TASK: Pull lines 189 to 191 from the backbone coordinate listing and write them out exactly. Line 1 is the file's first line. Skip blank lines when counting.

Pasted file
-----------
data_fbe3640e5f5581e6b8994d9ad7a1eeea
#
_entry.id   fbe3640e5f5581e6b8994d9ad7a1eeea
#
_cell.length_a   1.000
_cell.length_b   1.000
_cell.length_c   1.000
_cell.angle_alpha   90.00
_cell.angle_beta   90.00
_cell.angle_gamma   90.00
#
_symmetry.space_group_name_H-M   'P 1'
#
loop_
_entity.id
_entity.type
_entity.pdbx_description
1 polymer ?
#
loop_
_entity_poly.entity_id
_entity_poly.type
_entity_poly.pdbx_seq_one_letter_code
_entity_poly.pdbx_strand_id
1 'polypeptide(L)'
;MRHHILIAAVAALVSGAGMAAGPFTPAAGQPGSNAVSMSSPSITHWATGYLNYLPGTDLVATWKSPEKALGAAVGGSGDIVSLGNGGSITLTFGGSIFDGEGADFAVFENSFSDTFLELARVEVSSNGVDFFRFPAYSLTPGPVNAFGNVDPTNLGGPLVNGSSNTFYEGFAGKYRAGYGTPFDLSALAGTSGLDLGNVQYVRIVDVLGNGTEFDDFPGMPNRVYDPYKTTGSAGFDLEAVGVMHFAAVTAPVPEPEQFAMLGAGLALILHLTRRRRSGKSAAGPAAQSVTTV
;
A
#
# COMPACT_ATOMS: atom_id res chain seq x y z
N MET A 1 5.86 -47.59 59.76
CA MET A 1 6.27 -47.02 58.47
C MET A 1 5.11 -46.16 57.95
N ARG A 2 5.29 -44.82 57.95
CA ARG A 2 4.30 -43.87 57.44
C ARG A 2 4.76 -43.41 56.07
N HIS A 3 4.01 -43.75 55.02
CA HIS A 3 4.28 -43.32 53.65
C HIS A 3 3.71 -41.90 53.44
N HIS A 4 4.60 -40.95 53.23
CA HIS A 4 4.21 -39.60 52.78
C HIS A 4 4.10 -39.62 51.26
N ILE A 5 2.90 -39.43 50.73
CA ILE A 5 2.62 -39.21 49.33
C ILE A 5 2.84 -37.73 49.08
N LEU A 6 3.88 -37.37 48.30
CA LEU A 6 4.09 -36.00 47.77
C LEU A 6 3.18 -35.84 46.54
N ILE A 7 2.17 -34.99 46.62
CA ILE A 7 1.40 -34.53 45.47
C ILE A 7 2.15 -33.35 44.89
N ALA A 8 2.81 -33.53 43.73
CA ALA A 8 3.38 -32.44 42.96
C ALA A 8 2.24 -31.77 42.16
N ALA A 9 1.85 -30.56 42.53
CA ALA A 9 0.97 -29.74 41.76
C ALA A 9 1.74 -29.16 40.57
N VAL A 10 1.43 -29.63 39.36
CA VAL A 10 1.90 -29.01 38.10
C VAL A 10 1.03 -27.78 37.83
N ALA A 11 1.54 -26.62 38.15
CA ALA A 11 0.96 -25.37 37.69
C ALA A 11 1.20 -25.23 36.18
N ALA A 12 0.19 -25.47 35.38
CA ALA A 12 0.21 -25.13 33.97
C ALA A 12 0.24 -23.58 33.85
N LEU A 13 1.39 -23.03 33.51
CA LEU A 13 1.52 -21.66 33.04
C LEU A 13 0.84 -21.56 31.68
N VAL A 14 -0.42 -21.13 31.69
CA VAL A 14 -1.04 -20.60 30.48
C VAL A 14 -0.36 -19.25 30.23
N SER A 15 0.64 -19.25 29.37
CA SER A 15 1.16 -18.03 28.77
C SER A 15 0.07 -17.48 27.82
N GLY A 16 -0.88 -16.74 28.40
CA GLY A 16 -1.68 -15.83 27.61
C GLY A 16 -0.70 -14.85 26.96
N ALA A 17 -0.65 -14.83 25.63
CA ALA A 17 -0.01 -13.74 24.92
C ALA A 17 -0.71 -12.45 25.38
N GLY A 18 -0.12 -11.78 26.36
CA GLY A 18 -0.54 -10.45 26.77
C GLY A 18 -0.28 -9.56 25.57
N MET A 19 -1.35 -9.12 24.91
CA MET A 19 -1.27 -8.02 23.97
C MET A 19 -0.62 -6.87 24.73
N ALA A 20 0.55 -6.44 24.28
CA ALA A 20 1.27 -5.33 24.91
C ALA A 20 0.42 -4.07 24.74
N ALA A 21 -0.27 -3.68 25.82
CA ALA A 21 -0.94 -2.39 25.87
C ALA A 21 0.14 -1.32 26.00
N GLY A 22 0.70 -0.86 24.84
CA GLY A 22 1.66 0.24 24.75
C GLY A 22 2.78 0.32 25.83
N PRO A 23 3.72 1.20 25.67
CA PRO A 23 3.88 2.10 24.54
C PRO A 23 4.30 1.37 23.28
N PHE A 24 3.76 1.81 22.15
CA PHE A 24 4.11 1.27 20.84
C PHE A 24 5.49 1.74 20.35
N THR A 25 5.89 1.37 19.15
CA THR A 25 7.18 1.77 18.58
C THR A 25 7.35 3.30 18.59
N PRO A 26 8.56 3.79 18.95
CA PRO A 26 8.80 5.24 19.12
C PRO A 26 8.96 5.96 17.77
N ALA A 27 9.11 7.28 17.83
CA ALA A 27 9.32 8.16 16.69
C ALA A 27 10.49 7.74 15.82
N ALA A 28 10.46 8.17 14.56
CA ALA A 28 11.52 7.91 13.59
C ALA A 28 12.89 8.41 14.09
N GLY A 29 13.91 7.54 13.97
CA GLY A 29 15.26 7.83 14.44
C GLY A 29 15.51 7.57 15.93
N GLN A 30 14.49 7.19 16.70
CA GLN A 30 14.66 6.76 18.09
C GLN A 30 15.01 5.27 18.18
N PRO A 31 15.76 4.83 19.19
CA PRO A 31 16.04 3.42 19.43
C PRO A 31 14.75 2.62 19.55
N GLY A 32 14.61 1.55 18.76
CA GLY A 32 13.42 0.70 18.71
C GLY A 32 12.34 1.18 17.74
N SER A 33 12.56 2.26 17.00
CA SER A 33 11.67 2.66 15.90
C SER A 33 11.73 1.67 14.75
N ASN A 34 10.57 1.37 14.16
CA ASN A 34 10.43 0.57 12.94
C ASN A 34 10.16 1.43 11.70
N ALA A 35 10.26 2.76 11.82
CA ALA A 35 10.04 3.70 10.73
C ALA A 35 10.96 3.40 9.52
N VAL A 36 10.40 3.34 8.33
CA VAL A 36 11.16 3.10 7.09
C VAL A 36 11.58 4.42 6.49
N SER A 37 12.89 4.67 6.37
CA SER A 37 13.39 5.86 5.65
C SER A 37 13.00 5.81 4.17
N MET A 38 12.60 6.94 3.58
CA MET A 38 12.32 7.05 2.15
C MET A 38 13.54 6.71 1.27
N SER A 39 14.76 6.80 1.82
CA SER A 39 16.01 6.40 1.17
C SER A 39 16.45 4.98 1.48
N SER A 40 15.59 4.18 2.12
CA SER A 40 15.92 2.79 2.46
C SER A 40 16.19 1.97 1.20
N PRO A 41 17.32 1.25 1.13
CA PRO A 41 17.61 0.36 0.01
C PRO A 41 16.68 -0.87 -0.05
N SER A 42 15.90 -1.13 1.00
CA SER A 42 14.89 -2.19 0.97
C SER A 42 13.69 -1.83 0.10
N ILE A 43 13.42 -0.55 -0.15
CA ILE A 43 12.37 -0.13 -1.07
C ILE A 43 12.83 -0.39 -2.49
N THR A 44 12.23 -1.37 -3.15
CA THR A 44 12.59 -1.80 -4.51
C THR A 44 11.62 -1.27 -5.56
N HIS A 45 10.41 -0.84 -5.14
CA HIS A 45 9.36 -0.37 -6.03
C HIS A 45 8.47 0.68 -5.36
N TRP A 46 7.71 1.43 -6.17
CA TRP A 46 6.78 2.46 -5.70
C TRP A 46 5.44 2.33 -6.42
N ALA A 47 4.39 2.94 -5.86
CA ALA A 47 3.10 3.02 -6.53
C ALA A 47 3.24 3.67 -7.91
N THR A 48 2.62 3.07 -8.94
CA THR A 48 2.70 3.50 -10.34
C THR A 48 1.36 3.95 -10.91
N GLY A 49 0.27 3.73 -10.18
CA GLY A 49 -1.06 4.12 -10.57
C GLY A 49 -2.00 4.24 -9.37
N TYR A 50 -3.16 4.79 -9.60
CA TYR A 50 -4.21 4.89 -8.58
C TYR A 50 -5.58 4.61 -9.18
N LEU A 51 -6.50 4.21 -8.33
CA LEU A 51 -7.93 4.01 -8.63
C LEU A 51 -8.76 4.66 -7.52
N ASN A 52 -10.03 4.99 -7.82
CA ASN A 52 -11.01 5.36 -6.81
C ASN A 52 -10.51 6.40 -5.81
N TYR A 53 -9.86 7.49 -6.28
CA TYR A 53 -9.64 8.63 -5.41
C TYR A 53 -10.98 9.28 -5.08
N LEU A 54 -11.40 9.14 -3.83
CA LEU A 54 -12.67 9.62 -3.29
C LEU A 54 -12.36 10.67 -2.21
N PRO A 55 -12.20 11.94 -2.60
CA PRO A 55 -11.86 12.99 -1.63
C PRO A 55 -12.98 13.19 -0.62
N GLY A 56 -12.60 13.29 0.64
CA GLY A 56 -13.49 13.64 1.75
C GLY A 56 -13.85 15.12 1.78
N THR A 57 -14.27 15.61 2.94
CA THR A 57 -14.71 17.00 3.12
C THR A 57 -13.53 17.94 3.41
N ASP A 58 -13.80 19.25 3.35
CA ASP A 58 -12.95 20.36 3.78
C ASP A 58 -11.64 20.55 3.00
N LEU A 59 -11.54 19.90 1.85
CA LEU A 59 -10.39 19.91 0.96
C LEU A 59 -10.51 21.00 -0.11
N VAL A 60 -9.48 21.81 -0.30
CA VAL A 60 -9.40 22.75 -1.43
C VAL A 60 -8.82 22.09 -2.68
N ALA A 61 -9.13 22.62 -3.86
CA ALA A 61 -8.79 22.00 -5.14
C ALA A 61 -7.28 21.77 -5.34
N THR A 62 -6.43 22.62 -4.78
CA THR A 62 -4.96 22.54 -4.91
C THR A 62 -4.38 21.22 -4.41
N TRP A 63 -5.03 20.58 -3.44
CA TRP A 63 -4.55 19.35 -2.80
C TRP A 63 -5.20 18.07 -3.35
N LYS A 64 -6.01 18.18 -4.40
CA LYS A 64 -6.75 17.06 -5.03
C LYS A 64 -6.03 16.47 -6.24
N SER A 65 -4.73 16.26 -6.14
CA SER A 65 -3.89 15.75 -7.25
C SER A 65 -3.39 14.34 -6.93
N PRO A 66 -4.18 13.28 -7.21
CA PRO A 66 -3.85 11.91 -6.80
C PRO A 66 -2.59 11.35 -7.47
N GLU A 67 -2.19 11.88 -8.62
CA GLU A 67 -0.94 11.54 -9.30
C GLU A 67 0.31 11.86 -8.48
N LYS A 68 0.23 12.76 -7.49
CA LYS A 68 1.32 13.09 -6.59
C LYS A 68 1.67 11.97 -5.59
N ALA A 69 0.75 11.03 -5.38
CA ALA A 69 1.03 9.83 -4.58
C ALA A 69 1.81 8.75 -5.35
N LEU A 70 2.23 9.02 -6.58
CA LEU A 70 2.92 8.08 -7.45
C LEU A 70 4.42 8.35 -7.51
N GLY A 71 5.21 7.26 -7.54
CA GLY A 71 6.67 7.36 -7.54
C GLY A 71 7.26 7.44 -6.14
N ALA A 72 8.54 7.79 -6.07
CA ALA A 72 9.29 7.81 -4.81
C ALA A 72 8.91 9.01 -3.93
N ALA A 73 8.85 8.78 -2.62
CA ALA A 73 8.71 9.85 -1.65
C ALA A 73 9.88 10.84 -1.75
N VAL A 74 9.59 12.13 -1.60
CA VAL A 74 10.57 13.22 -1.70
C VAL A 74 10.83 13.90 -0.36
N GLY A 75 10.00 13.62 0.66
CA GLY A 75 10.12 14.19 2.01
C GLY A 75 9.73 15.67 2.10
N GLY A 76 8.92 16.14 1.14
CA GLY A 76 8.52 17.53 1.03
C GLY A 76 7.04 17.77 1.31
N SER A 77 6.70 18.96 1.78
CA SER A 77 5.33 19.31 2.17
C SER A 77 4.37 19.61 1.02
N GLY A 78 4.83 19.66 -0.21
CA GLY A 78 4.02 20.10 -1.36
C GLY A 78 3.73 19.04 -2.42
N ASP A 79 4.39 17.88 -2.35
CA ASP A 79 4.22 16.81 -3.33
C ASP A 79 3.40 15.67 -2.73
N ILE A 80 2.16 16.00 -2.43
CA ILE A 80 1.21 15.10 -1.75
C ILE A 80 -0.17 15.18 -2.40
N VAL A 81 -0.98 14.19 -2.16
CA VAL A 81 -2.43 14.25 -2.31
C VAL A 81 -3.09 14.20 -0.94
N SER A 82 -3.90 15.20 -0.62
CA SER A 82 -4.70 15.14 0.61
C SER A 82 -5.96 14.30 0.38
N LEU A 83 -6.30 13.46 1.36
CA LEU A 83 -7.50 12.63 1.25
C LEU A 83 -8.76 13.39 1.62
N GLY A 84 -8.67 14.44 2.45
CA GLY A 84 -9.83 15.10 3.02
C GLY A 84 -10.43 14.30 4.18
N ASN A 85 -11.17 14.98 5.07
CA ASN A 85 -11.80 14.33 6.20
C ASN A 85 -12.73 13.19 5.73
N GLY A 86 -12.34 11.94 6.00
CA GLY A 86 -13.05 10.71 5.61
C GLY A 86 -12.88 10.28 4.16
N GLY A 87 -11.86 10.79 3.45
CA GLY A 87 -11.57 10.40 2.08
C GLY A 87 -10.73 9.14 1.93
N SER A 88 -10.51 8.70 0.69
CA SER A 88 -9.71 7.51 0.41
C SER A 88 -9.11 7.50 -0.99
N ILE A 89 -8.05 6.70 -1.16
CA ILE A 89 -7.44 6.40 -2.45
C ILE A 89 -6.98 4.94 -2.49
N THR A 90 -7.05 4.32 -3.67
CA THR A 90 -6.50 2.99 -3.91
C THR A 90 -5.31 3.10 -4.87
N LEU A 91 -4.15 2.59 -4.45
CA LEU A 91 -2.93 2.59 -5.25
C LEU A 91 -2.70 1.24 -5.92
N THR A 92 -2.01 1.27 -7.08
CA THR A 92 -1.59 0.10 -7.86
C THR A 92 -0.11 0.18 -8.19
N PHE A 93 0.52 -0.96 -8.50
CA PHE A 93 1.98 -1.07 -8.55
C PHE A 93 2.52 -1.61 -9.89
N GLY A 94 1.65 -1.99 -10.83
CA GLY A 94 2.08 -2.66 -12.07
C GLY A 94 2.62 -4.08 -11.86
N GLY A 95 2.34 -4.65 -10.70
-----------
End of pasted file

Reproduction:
C TYR A 53 -10.98 9.28 -5.08
N LEU A 54 -11.40 9.14 -3.83
CA LEU A 54 -12.67 9.62 -3.29